This is the true story of a refugee family who fled Iraq in 2015. Along the way, they lose their precious cat, Kunkush. But this story has a happy ending: the family and cat are reunited. The happy ending doesn’t stop there because they are reunited through the relentless work of others who know a pet is a vital part of a family. This is a fantastic book to share with your child because it is a true story, because it involves a beloved pet, and because of its happy ending. However, the story includes higher-level vocabulary and detailed text, so it may be better suited for an older preschooler (probably age 5). If your child wants more info on this story, there is a wealth of resources available, including a short video that details Kunkush’s journey.
I’m New Here by Anne Sibley O’Brien
This book tells the perspectives of three young refugees newly arrived in America. The story focuses the difficulties they face because they do not know the language or the customs of their new home. O’Brien goes beyond merely listing the difficulties these children face. Instead, she provides an example of something each child felt comfortable with in their former home and compares it to each child’s discomfort in the same scenario in their new homes. By the end of the book, each child begins to thrive in the new environment in part because of the kindness shown to them by new friends. O’Brien’s story highlights how important it is for all of us to help everyone feel comfortable.
Stepping Stones: A Refugee Family’s Journey by Margriet Ruurs
Rama, a young Syrian girl, and her family once lived in peace and comfort in their village. Eventually, because of conflict they are forced to flee their homeland on foot. The story is told through Rama’s perspective, but the reader also gets to hear of her parents’ struggles. This book stands out not only because of the story but also because of its visuals and its language. The book was inspired by the stone artistry of Nizar Ali Badr, who illustrations the entire book with stonework. You and your child will be surprised by how beautifully Badr portrays every human emotion (and how easily you’ll be able to pick up on them) through stones. The story is also told in English and Arabic and often has a poetic feel to it. Ruurs and Badr succeed in creating a book that beautifully and realistically portrays the refugee plight.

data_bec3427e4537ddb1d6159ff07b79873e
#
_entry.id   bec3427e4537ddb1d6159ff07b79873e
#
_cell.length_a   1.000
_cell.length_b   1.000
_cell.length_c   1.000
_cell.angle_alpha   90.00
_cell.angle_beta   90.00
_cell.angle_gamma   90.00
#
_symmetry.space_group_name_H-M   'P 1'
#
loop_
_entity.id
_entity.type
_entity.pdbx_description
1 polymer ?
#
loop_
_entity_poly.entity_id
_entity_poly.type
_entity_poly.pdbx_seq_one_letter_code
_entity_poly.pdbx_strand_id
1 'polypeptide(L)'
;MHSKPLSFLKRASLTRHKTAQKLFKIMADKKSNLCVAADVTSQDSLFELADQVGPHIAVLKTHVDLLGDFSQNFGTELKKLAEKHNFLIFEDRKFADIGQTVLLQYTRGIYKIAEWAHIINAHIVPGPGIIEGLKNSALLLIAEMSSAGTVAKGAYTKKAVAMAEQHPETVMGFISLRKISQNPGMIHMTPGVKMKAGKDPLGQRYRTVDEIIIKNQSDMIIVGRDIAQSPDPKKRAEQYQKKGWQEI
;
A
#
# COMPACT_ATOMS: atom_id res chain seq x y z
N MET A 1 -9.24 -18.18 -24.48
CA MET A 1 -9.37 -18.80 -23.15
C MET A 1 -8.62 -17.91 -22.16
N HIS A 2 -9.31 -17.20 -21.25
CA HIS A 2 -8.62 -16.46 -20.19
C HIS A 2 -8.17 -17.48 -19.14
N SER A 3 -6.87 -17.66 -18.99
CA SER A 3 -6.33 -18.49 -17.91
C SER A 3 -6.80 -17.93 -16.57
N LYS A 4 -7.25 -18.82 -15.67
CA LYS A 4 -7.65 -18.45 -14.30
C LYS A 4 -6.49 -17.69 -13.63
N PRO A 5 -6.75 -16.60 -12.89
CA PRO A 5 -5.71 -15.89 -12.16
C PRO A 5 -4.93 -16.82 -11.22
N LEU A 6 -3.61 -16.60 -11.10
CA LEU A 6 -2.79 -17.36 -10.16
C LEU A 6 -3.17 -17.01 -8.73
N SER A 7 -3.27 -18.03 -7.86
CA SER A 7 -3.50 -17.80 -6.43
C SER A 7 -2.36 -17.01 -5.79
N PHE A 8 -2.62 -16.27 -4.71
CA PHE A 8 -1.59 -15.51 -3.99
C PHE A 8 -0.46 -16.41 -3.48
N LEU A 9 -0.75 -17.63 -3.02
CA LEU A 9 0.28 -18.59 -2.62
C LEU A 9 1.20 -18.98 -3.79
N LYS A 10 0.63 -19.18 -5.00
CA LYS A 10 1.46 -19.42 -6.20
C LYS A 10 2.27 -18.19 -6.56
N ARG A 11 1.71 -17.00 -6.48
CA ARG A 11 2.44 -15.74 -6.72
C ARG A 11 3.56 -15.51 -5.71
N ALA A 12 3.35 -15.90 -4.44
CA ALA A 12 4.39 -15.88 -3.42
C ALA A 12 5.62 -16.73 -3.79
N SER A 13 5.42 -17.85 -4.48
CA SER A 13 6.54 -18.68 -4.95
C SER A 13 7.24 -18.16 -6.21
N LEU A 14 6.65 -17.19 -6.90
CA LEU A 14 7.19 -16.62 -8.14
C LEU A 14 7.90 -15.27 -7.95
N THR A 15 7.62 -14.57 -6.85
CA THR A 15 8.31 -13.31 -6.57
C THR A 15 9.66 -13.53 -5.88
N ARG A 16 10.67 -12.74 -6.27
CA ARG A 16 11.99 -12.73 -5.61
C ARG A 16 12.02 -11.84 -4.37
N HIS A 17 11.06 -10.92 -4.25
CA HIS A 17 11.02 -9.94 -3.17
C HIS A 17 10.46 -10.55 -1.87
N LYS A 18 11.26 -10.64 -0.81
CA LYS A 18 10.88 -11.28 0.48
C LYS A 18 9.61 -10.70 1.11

Oskar and the Eight Blessings by Richard Simon and Tanya Simon
Oskar, a young boy who has witnessed the horrors of Kristallnacht, arrives in New York City alone and must find his way to his aunt’s house. As he tries to find her home, he is introduced to the United States (and New York City) by his interactions with the people he meets. The text is fit for young readers, with some pages converting to comic book–style which allows your preschooler to use their imagination. While this story is not about a recent world crisis, it will provide the timeless story of the refugee and give your child some historical context. After all, if we are raising world changers, they need to know this is not a new crisis but one that has been raging for centuries.
As you can see, many wonderful books discuss the refugee plight. The books listed are only the beginning; a simple internet search will direct you to many other books about refugees. Reading these books with your child will create understanding and empathy and put you on the path to raising a world changer.